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When & How to Ask for a Raise: 7 Tips

Last updated March 7, 2024

If you've been at your job for a while now and you get along well with your boss and coworkers, excel in your role, and are ready to take on new challenges and responsibilities, it’s time to ask for a raise!

Asking for a raise takes preparation and confidence. While it can be intimidating, it can help you grow fundamental professional skills that will benefit you at any job! Here are seven tips for knowing when and how to ask for a raise.

When to ask for a raise

After a promotion

This is a simple one. If your responsibilities increase, so should your pay! If offered a promotion, be prepared to negotiate an increase in salary.

After accomplishing something big

When you accomplish something at work, like making a sale, getting positive feedback from a customer, or completing a big project, be sure to keep a record of it! This is a good opportunity to ask for a raise.

At a milestone

The time frame for getting a raise will vary depending on the company you work for and how long you’ve worked there. Some companies offer raises at six months, and others at one year. Once you reach a milestone like this with your company, you may be due for a raise. Check your company’s employee handbook or talk to your HR representative to learn more.

Woman in red and white plaid long sleeve typing on a microsoft laptop - When & How to Ask for a Raise: 7 Tips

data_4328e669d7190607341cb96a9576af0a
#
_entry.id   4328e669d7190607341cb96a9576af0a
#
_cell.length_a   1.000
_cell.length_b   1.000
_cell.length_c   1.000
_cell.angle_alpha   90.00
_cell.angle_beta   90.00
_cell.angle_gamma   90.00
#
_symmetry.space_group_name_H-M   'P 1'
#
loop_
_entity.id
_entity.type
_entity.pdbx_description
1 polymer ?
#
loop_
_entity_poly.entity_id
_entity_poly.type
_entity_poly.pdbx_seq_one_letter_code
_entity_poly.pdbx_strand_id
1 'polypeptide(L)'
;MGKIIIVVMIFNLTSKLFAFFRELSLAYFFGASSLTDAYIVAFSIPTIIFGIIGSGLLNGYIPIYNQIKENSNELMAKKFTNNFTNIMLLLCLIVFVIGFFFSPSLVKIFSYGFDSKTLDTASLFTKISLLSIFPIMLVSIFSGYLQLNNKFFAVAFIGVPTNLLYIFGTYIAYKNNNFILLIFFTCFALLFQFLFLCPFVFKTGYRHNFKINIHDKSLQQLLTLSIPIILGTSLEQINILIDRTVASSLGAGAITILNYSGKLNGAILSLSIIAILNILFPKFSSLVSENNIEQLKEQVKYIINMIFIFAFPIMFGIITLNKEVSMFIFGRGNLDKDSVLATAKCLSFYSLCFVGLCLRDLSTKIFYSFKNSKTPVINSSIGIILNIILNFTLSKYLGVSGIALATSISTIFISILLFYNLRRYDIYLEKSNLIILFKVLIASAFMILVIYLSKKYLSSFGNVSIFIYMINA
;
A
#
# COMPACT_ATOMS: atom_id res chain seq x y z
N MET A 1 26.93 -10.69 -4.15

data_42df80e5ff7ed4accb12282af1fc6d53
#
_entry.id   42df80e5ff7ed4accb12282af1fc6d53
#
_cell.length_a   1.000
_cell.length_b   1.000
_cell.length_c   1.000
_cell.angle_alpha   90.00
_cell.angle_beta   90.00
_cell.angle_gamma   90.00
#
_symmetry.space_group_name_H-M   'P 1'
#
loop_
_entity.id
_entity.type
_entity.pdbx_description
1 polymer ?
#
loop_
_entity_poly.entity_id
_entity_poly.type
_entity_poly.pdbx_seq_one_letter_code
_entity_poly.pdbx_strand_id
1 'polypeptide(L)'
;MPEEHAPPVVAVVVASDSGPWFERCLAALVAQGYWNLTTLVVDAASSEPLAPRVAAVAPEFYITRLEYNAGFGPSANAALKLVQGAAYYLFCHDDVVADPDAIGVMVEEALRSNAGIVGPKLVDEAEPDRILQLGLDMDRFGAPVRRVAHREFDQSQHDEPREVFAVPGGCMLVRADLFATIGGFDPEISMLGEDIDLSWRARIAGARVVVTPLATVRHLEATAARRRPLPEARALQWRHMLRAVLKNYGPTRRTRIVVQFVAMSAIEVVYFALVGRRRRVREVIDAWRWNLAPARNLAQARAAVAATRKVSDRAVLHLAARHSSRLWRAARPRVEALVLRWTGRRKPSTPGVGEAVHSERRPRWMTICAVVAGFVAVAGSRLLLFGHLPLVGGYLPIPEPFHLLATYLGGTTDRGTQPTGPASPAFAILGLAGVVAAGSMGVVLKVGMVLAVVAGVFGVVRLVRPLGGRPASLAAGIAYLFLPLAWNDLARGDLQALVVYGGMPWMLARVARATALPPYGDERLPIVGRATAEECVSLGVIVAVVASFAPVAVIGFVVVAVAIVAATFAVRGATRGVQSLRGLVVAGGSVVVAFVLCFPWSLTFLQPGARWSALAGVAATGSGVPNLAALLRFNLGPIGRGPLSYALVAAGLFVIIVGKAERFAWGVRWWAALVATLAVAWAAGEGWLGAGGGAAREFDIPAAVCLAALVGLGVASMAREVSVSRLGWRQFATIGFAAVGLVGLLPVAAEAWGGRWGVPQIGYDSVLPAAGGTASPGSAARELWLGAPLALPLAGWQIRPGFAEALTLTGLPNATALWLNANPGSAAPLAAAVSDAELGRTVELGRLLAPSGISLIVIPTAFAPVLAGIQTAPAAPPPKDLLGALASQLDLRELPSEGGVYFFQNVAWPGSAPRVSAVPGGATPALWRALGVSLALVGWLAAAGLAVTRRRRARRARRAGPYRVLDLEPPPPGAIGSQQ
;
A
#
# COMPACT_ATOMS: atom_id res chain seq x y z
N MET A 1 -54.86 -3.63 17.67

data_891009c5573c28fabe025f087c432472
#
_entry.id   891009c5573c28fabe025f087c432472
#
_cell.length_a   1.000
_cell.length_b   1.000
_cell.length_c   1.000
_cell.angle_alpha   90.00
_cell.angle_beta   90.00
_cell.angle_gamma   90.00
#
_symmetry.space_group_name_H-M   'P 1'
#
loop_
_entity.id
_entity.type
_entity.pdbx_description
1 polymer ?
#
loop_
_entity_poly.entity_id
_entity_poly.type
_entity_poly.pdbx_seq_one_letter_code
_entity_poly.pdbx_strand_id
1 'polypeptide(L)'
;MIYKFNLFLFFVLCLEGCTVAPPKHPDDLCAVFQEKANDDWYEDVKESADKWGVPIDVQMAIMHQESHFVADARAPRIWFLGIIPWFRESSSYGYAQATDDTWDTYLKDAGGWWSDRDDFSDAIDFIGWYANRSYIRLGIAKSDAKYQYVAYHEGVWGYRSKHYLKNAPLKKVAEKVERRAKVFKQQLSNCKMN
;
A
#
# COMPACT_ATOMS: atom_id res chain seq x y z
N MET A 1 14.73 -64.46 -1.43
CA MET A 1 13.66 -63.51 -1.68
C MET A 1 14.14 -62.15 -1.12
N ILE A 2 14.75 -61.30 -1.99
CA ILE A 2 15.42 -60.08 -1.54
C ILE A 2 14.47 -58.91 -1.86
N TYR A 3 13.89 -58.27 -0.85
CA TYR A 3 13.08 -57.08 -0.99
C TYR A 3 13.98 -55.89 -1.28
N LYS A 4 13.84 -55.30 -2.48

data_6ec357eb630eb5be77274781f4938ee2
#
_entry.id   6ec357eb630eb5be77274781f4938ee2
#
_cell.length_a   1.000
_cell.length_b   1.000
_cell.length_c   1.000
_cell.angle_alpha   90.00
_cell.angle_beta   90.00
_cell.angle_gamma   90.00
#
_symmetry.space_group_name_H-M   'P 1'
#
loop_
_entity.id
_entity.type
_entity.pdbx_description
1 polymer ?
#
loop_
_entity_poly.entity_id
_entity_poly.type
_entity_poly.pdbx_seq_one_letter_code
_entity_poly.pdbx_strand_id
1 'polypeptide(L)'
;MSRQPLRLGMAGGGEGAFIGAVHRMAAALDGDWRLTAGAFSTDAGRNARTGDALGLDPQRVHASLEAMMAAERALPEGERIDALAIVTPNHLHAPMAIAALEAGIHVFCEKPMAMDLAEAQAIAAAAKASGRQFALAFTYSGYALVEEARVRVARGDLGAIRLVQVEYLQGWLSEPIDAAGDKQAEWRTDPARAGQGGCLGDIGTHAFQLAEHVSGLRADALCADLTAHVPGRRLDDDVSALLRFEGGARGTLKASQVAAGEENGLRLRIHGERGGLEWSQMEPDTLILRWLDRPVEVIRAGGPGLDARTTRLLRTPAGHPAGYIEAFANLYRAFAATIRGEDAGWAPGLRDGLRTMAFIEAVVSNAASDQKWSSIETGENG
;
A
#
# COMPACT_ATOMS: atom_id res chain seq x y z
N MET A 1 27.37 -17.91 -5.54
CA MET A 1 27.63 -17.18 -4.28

How to ask for a raise

To ask for a raise, you’ll need to schedule a meeting in advance with your manager. If you can have the meeting in person, even better! Here are some tips to prepare for asking for a raise.

Do your research

Set aside some time in advance to research what people in your position usually make at different companies, as well as what the average pay is for your role at your specific company. Knowing this information can ensure that you are receiving fair pay. To find this information, reference your employee handbook or talk to your HR representative.

Prepare proof of achievements

Document your achievements at work to present to your manager when you ask for a raise. We recommend creating a work journal or document that outlines the projects you managed, the number of customers you helped, or any education or training you completed that was beneficial in your role. If you can tie your achievements to the overall goals of your company, even better! Show you understand the big picture and how you fit into it. Not only will having documentation of these successes help you when asking for a raise, it will also come in handy when it’s time for your performance review!

Be open to negotiating

Entering your meeting being open to negotiating is key. Even if your company is unable to offer you a raise, they may be willing to offer you extra vacation days or other job perks instead. This may be disappointing, and does not replace an increase in your wages, but can be a meaningful compromise. If you do not receive a raise or any other job perks, be sure to ask your manager when a good time to have the conversation again would be. This shows you see yourself contributing to the team in the future and are invested in both yourself and the organization!

Plan your next steps

Regardless of whether you get the raise, this can be a great time to take a moment of reflection about your performance at work and how you can continue to grow as an employee. This is a great opportunity to ask for feedback about your performance in your role and plan next steps to improve.

Have any questions about asking for a raise? Sign up for our free job resources or text #Jobs to 33-55-77 to chat with one of our advisors. If you're using a mobile device, click here to have the text message set up for you!

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